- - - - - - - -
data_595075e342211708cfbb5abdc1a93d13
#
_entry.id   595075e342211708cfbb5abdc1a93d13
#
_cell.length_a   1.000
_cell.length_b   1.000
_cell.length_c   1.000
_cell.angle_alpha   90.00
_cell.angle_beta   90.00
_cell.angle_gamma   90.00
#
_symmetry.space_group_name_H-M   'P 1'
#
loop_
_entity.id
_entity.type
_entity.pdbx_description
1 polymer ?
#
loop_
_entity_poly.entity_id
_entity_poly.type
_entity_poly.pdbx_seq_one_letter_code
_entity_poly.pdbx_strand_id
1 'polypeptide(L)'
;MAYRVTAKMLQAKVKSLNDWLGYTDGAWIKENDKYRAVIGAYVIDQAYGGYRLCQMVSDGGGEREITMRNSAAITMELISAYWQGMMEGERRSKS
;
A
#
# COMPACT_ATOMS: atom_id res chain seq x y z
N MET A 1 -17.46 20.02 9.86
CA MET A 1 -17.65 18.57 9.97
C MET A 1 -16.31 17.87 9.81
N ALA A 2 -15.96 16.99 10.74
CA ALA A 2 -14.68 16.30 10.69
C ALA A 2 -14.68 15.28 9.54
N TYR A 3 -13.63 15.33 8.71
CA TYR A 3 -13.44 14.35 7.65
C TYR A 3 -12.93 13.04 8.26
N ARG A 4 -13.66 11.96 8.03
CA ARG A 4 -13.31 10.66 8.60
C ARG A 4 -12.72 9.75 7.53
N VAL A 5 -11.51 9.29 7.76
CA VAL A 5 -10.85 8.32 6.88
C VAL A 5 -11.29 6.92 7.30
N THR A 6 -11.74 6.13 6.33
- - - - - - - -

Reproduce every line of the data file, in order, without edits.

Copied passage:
data_595075e342211708cfbb5abdc1a93d13
#
_entry.id   595075e342211708cfbb5abdc1a93d13
#
_cell.length_a   1.000
_cell.length_b   1.000
_cell.length_c   1.000
_cell.angle_alpha   90.00
_cell.angle_beta   90.00
_cell.angle_gamma   90.00
#
_symmetry.space_group_name_H-M   'P 1'
#
loop_
_entity.id
_entity.type
_entity.pdbx_description
1 polymer ?
#
loop_
_entity_poly.entity_id
_entity_poly.type
_entity_poly.pdbx_seq_one_letter_code
_entity_poly.pdbx_strand_id
1 'polypeptide(L)'
;MAYRVTAKMLQAKVKSLNDWLGYTDGAWIKENDKYRAVIGAYVIDQAYGGYRLCQMVSDGGGEREITMRNSAAITMELISAYWQGMMEGERRSKS
;
A
#
# COMPACT_ATOMS: atom_id res chain seq x y z
N MET A 1 -17.46 20.02 9.86
CA MET A 1 -17.65 18.57 9.97
C MET A 1 -16.31 17.87 9.81
N ALA A 2 -15.96 16.99 10.74
CA ALA A 2 -14.68 16.30 10.69
C ALA A 2 -14.68 15.28 9.54
N TYR A 3 -13.63 15.33 8.71
CA TYR A 3 -13.44 14.35 7.65
C TYR A 3 -12.93 13.04 8.26
N ARG A 4 -13.66 11.96 8.03
CA ARG A 4 -13.31 10.66 8.60
C ARG A 4 -12.72 9.75 7.53
N VAL A 5 -11.51 9.29 7.76
CA VAL A 5 -10.85 8.32 6.88
C VAL A 5 -11.29 6.92 7.30
N THR A 6 -11.74 6.13 6.33